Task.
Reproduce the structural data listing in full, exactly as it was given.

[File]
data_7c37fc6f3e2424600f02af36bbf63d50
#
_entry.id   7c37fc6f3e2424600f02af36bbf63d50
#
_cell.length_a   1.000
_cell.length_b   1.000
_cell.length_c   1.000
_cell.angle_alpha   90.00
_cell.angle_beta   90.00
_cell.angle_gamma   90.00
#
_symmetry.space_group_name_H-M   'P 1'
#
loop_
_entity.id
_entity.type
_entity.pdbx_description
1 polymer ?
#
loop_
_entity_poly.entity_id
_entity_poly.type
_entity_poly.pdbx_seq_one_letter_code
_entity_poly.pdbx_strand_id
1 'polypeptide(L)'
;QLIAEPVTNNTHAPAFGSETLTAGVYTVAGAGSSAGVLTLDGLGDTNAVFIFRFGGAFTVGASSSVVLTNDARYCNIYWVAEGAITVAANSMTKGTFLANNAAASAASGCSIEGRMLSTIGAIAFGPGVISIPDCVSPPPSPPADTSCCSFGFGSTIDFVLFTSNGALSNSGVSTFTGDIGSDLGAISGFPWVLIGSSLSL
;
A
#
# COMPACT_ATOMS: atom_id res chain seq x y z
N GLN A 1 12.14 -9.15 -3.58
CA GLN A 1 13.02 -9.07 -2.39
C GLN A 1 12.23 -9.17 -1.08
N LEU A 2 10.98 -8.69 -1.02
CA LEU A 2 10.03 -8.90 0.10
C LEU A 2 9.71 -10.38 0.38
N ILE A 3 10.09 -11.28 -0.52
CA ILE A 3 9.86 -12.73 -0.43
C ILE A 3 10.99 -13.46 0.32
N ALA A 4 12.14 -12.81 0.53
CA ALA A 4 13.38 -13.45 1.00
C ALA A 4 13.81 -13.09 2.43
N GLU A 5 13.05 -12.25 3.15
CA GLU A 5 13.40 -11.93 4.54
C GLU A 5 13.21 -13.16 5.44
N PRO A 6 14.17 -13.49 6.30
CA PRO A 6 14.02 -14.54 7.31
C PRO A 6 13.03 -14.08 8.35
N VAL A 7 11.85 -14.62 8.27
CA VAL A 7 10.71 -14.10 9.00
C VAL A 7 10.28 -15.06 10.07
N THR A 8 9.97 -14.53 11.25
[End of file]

data_7c37fc6f3e2424600f02af36bbf63d50
#
_entry.id   7c37fc6f3e2424600f02af36bbf63d50
#
_cell.length_a   1.000
_cell.length_b   1.000
_cell.length_c   1.000
_cell.angle_alpha   90.00
_cell.angle_beta   90.00
_cell.angle_gamma   90.00
#
_symmetry.space_group_name_H-M   'P 1'
#
loop_
_entity.id
_entity.type
_entity.pdbx_description
1 polymer ?
#
loop_
_entity_poly.entity_id
_entity_poly.type
_entity_poly.pdbx_seq_one_letter_code
_entity_poly.pdbx_strand_id
1 'polypeptide(L)'
;QLIAEPVTNNTHAPAFGSETLTAGVYTVAGAGSSAGVLTLDGLGDTNAVFIFRFGGAFTVGASSSVVLTNDARYCNIYWVAEGAITVAANSMTKGTFLANNAAASAASGCSIEGRMLSTIGAIAFGPGVISIPDCVSPPPSPPADTSCCSFGFGSTIDFVLFTSNGALSNSGVSTFTGDIGSDLGAISGFPWVLIGSSLSL
;
A
#
# COMPACT_ATOMS: atom_id res chain seq x y z
N GLN A 1 12.14 -9.15 -3.58
CA GLN A 1 13.02 -9.07 -2.39
C GLN A 1 12.23 -9.17 -1.08
N LEU A 2 10.98 -8.69 -1.02
CA LEU A 2 10.03 -8.90 0.10
C LEU A 2 9.71 -10.38 0.38
N ILE A 3 10.09 -11.28 -0.52
CA ILE A 3 9.86 -12.73 -0.43
C ILE A 3 10.99 -13.46 0.32
N ALA A 4 12.14 -12.81 0.53
CA ALA A 4 13.38 -13.45 1.00
C ALA A 4 13.81 -13.09 2.43
N GLU A 5 13.05 -12.25 3.15
CA GLU A 5 13.40 -11.93 4.54
C GLU A 5 13.21 -13.16 5.44
N PRO A 6 14.17 -13.49 6.30
CA PRO A 6 14.02 -14.54 7.31
C PRO A 6 13.03 -14.08 8.35
N VAL A 7 11.85 -14.62 8.27
CA VAL A 7 10.71 -14.10 9.00
C VAL A 7 10.28 -15.06 10.07
N THR A 8 9.97 -14.53 11.25